Sunday, September 20, 2009

C. G. Jung: The Red Book

The New York Times Magazine:

Thomas Hannich for The New York Times
Published: September 16, 2009
"This is a story about a nearly 100-year-old book, bound in red leather, which has spent the last quarter century secreted away in a bank vault in Switzerland. The book is big and heavy and its spine is etched with gold letters that say “Liber Novus,” which is Latin for “New Book.” Its pages are made from thick cream-colored parchment and filled with paintings of otherworldly creatures and
handwritten dialogues with gods and devils. If you didn’t know the book’s vintage, you might confuse it for a lost medieval tome."
"And yet between the book’s heavy covers, a very modern story unfolds. It goes as follows: Man skids into midlife and loses his soul. Man goes looking for soul. After a lot of instructive hardship and adventure — taking place entirely in his head — he finds it again."
"Some people feel that nobody should read the book, and some feel that everybody should read it. The truth is, nobody really knows. Most of what has been said about the book — what it is, what it means — is the product of guesswork, because from the time it was begun in 1914 in a smallish town in Switzerland, it seems that only about two dozen people have managed to read or even have much of a look at it."
"Of those who did see it, at least one person, an educated Englishwoman who was allowed to read some of the book in the 1920s, thought it held infinite wisdom — “There are people in my country who would read it from cover to cover without stopping to breathe scarcely,” she wrote — while another, a well-known literary type who glimpsed it shortly after, deemed it both fascinating and worrisome, concluding that it was the work of a psychotic."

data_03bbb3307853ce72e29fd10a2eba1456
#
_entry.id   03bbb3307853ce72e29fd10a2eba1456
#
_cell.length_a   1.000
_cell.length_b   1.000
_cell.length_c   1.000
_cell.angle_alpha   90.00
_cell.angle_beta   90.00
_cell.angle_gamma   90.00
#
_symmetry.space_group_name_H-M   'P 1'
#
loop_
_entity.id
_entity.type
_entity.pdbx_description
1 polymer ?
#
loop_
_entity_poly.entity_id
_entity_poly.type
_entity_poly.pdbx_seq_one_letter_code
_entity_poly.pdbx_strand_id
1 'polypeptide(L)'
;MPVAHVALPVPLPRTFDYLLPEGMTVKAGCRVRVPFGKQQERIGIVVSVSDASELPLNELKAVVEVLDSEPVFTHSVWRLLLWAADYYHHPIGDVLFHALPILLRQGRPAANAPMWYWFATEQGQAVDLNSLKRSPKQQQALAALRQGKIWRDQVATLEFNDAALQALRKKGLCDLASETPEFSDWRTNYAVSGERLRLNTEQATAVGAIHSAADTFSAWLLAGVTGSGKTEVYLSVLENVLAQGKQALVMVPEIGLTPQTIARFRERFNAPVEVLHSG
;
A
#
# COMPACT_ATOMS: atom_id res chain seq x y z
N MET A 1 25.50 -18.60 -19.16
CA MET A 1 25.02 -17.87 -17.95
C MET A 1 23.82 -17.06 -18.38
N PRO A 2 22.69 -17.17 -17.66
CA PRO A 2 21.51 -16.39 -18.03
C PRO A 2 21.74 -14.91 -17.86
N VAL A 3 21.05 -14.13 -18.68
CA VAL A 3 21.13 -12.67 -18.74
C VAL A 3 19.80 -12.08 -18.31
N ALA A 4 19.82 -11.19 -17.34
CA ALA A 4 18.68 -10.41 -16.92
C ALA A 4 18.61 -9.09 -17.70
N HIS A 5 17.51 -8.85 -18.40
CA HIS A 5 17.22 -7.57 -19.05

Perhaps we should be thankful that DSM did not exist then!
Sara Corbett continued:
"THIS COULD SOUND, I realize, like the start of a spy novel or a Hollywood bank caper, but it is rather a story about genius and madness, as well as possession and obsession, with one object — this old, unusual book — skating among those things. Also, there are a lot of Jungians involved, a species of thinkers who subscribe to the theories of Carl Jung, the Swiss psychiatrist and author of the big red leather book. And Jungians, almost by definition, tend to get enthused anytime something previously hidden reveals itself, when whatever’s been underground finally makes it to the surface."

C. G. Jung: The Red Book
W.W. Norton & Company

C. G. Jung: Memories, Dreams, Reflections
The Exhibition: Rubin Museum of Art

1 comment:

Todd Laurence said...

"Mind Knows, ego observes."

Carl Jung, working with the physicist W. Pauli, concluded
that the balance to cause and effect is "acausality" - which
Jung termed a 'synchronicity principle' - i.e., "meaningful
coincidences." They also indicated that "number" is the
most primal archetype of order in the human mind:

This represents the first verification of this principle:

Bx. Times Reporter

The star Kochab has a long history in mythology,
with references dating to 2467b.c.e. It, and a
companion star are known as the Guardians of
the Pole....

"man has need of the word, but in essence number
is sacred." Jung....

"our primary mathematical intuitions can be arranged
before we become conscious of them." Pauli....